Thursday, June 28, 2012

Fleet Street: The Surprising Origins of the Modern Newspaper

Matthew Green discusses Britain's first newspapers.

From the piece in the Telegraph...

The birth of the modern newspaper can be traced to a house that once stood on the eastern bank of the fetid River Fleet in London. From 1702, overlooking the sewage, dead dogs, and suicide victims that clogged up the waterway, England’s first daily newspaper, the Daily Courant, thumped, clanged and squelched out the news to the city's eager citizens.
It was just one product of a media revolution at the dawn of the 18th century. For reasons that will become clear, England’s strict pre-publication censorship laws melted away in 1695 and within months a prolific newspaper press had burst into life. By the mid-1730s, 31 papers - six dailies, 12 tri-weeklies and 13 weeklies - were being hawked on the streets of London, with an average combined weekly circulation of 100,000. Contemporaries assumed that each issue was read or heard by 20 people in taverns, coffeehouses, barber shops and elsewhere, suggesting that by the mid-1740s, some 42 per cent of London’s 650,000-strong population consumed news daily.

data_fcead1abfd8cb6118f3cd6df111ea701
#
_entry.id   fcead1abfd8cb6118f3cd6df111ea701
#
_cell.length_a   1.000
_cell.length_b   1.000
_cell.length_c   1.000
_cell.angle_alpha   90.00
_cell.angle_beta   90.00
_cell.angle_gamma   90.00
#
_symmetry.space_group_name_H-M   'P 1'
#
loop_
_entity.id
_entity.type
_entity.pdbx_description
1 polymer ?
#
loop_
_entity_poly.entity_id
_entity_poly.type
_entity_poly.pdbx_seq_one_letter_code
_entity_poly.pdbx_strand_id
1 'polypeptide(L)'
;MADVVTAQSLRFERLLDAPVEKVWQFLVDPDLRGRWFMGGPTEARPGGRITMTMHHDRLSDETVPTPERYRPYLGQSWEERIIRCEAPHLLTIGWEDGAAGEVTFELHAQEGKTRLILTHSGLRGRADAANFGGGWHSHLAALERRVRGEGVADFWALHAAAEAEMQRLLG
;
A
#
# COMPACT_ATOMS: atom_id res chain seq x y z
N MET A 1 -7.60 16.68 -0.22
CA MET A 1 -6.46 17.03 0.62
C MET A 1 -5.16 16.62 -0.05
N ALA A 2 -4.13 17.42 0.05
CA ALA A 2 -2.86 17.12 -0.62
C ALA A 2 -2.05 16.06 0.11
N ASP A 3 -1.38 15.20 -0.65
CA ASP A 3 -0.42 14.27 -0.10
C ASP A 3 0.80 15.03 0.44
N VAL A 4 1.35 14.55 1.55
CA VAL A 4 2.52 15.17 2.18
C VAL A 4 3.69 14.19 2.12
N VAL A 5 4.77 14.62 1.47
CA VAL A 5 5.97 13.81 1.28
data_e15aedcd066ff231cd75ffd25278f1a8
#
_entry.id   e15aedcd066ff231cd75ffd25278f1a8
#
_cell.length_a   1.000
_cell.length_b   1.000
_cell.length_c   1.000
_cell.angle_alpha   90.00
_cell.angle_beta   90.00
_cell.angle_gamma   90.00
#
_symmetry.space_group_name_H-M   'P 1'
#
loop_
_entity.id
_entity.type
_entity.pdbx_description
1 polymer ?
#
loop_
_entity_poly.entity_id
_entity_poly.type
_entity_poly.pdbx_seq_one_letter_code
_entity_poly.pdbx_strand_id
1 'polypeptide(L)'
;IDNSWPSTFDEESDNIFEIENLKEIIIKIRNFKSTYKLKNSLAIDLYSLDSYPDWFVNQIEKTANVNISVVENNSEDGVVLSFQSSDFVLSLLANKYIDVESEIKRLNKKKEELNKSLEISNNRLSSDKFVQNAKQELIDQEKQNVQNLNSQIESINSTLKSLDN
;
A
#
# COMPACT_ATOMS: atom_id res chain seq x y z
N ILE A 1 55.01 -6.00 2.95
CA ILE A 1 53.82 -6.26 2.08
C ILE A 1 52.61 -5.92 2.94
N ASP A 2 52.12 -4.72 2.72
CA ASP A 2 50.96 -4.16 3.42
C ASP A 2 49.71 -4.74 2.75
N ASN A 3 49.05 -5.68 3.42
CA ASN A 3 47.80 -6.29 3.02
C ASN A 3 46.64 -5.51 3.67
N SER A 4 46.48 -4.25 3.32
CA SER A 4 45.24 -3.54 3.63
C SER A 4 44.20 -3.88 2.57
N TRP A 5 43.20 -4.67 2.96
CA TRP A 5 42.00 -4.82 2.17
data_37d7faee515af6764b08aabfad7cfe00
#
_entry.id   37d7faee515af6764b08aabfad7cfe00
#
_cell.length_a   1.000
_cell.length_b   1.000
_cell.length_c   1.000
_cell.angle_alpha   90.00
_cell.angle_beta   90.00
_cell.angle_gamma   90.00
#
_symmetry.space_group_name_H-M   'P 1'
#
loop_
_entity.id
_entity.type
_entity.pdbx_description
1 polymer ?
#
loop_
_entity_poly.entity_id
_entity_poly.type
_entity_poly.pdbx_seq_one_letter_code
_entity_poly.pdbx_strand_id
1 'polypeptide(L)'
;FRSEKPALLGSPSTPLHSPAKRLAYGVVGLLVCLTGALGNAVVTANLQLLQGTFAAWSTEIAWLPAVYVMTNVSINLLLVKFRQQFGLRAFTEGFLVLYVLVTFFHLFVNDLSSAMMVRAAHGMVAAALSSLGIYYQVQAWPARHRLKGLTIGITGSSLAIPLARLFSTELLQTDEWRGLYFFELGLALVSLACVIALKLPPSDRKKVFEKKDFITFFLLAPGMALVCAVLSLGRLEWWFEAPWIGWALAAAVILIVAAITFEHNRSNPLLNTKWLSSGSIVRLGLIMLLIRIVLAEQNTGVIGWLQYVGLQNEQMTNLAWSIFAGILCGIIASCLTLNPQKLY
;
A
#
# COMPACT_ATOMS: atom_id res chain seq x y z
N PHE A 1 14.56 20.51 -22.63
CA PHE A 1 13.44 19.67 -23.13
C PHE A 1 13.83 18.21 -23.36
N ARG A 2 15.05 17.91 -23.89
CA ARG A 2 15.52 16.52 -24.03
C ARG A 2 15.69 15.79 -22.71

The press boom triggered a new addiction, something the journalist Joseph Addison defined in 1712 as a ‘news frenzy‘.

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